Augustine    354-430 CE 

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The most influential thinker in the formation of the Latin Christian tradition. Aurelius Augustinus began life at Tagaste in Roman Africa (Algeria) & died as bishop of Hippo, only 45 miles away. But his long personal spiritual journey left indelible marks on medieval & modern western culture.

Though his mother was a Christian, Augustine himself did not join the Catholic church until he was 33. He began his career as a teacher of classic Latin rhetoric. His personal intellectual quest, recounted in his Confessions (397 CE), led him from Cicero to Manicheism to Neo-Platonism before he was baptized by Ambrose at Milan (Italy) in 387. He returned to Africa & in less than a decade was made bishop of Hippo, where he distinguished himself in debate with Manicheans & other sects, notably supporters of Pelagius, who claimed salvation depended on individual free will. Convinced that God had shaped the course of his own life, Augustine insisted that salvation depends on predestination, a view that he used to champion the triumph of Christianity over pagan Rome in his masterpiece, The City of God (427 CE). A prolific interpreter of scripture, Augustine formulated the doctrine of original sin & tried to demonstrate the Consensus of the Gospels, against those who claimed discrepancies between Matthew, Mark, Luke & John invalidated their accounts.

Augustine took for granted the order of the gospels in the NT was the order in which they were composed. Moreover, he assumed that each writer had read the work of every predecessor. Thus, Augustine was the first to recognize a direct literary dependence of one synoptic gospel upon another. Since he had such a great influence on later biblical interpreters, his comments in Consensus of the Gospels 1.2.4 deserve direct quotation:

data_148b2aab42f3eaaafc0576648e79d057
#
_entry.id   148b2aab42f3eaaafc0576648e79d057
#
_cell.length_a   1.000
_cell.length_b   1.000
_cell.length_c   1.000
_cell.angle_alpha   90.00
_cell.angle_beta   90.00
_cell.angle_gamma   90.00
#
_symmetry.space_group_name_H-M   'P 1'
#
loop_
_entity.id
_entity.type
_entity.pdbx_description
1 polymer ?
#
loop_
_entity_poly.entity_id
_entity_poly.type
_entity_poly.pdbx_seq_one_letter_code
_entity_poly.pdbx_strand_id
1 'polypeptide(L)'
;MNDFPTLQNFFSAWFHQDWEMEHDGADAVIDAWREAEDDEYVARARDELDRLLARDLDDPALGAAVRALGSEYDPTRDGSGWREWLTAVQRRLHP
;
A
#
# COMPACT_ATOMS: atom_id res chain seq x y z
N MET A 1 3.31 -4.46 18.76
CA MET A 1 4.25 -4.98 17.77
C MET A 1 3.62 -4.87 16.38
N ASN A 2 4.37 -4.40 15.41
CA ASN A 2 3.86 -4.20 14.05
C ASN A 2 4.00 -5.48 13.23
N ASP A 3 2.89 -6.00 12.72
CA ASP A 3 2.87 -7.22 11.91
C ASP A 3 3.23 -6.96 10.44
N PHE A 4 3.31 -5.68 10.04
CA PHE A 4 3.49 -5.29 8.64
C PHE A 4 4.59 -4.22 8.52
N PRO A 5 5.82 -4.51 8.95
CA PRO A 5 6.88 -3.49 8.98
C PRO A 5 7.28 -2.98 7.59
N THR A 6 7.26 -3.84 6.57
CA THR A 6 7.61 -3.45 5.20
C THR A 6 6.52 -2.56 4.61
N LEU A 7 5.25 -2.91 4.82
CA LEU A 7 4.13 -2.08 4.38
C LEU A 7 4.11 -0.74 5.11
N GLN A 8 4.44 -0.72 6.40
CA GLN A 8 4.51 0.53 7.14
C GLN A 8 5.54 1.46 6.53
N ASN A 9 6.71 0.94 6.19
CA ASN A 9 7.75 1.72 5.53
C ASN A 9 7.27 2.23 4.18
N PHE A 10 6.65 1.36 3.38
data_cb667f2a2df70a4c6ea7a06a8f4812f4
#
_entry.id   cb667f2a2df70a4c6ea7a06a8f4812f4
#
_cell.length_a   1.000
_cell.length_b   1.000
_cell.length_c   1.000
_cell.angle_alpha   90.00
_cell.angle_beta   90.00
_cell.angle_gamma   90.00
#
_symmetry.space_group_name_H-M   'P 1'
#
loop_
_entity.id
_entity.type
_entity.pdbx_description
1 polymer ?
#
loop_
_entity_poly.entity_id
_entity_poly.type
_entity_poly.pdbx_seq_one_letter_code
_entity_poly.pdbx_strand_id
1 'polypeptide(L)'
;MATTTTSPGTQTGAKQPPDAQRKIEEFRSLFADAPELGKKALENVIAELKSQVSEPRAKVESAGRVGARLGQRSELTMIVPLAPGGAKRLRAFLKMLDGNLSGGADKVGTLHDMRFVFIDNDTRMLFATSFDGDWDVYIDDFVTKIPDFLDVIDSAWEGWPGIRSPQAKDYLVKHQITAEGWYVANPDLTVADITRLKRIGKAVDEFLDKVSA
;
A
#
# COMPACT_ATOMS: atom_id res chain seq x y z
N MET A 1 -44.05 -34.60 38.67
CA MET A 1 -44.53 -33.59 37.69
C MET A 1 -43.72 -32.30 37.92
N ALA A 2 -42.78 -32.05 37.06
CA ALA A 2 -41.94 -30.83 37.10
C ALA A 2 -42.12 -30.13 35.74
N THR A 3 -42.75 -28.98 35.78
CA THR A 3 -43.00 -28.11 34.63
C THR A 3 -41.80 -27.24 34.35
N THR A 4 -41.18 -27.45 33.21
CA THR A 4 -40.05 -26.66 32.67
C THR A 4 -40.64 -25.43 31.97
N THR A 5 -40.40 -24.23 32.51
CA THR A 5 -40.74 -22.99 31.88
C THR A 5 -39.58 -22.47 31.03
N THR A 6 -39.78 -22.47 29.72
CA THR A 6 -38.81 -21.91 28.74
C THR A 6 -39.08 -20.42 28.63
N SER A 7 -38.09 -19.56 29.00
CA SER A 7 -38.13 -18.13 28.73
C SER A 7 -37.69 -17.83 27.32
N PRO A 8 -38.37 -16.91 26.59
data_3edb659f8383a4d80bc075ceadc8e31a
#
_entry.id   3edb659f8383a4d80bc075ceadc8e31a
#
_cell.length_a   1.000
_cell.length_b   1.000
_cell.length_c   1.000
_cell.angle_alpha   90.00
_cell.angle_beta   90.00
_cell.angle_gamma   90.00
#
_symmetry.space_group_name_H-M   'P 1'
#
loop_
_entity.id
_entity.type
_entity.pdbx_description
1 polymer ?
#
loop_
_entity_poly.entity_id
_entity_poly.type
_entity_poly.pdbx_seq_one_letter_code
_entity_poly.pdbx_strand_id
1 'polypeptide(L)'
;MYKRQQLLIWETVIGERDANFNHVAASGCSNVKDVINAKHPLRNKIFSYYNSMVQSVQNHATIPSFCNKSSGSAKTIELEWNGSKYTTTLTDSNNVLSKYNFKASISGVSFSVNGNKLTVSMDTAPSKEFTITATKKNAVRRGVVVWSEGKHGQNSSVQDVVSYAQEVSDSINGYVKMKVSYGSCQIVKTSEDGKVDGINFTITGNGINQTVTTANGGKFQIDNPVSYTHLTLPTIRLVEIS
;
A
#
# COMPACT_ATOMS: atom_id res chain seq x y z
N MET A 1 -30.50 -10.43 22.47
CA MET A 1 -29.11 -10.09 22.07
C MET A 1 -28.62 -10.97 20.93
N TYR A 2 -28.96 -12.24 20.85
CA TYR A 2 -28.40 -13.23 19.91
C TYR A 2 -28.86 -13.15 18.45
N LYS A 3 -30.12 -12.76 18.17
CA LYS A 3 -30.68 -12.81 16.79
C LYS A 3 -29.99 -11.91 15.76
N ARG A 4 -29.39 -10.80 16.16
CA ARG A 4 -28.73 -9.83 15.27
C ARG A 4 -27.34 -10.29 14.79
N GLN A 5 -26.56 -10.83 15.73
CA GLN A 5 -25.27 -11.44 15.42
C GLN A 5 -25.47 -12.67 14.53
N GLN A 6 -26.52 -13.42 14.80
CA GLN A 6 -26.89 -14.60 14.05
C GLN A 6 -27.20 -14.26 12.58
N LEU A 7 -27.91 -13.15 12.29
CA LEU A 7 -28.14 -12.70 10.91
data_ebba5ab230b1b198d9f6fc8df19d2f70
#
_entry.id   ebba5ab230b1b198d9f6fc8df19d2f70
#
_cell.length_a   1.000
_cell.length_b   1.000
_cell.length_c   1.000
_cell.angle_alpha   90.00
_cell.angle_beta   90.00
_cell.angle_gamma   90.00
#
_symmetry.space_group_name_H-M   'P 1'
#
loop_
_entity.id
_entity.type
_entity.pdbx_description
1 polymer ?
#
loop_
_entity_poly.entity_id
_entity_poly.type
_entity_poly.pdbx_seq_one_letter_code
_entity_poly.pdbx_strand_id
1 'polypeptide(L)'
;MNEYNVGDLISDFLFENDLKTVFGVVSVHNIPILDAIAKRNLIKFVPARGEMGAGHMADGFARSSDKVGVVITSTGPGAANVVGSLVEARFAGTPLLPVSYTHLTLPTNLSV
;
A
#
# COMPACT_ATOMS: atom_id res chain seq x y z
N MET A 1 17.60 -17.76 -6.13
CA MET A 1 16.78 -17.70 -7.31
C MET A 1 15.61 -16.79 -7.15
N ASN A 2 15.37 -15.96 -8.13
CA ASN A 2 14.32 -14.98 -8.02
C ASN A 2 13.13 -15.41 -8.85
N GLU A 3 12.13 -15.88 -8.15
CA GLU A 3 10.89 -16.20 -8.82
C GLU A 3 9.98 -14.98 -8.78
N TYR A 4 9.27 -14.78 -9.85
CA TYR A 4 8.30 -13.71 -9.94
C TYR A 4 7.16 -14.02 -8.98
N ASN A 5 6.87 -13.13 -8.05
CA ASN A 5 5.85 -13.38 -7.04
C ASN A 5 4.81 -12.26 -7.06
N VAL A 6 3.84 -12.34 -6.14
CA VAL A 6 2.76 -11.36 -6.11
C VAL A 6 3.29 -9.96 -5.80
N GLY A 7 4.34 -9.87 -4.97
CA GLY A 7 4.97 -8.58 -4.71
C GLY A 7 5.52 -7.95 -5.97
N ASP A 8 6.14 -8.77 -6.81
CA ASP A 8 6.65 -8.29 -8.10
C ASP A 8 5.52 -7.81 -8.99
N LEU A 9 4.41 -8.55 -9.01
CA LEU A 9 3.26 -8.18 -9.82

Although each of these [gospel writers] may appear to preserve a certain order of narration proper to himself, this certainly should not be taken as though each individual writer chose to write in ignorance of what his predecessor had done, or left out things, which nonetheless another (gospel) is discovered to have recorded, as matters about which there was no information. Rather, the fact is that as each of them received the gift of inspiration, they abstained from adding to their distinct works any extra shared compositions.

For Matthew is understood to have undertaken to construct the record of the incarnation of the Lord according to the royal lineage, and to give an account of most of His words and deeds as they relate to this present human life.

Mark follows him closely, and looks like his assistant and epitomizer. For in his narrative he gives nothing apart from the others that agrees with John. He has little to record distinctly on his own. He has still less in common with Luke that is distinct from the rest. But he has a very great number of passages in common with Matthew. He also narrates much in words almost the same in number and identity as those used by Matthew, where this agreement is either with that evangelist alone, or with him in connection with the rest.

Luke, on the other hand, appears to have been concerned instead with the priestly lineage and character of the Lord. For although in his own way he takes [Jesus'] descent back to David, he has followed not the royal pedigree, but the line of those who were not kings. He has also traced that genealogy to a point in David's son Nathan, who likewise was no king. Yet, it was not so in Matthew. For in tracing the lineage through king Solomon, he has followed with strict regularity the succession of the other kings....

Augustine's attempt to explain why the genealogy in Luke differed from the one in Matthew made him the first scholar to recognize that later gospels were creative revisions of earlier works. That is, gospels present not only additions to but deliberate alterations of their sources that reflect the themes stressed by their authors. This insight became the basis of redaction criticism.

Thus, Augustine's view (which became the prevailing opinion in western Christian tradition) is that:

  • Matthew wrote the basic story of Jesus' human life;
  • Mark condensed Matthew;
  • Luke edited Matthew & Mark, omitting passages they covered.
  • John wrote to fill in what the others omitted.

This theory went unchallenged until the late 18th c., when J. B. Koppe pointed out that Augustine was wrong in claiming that the text of Mark had little in common with Luke.

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last revised 03 August 2017

 

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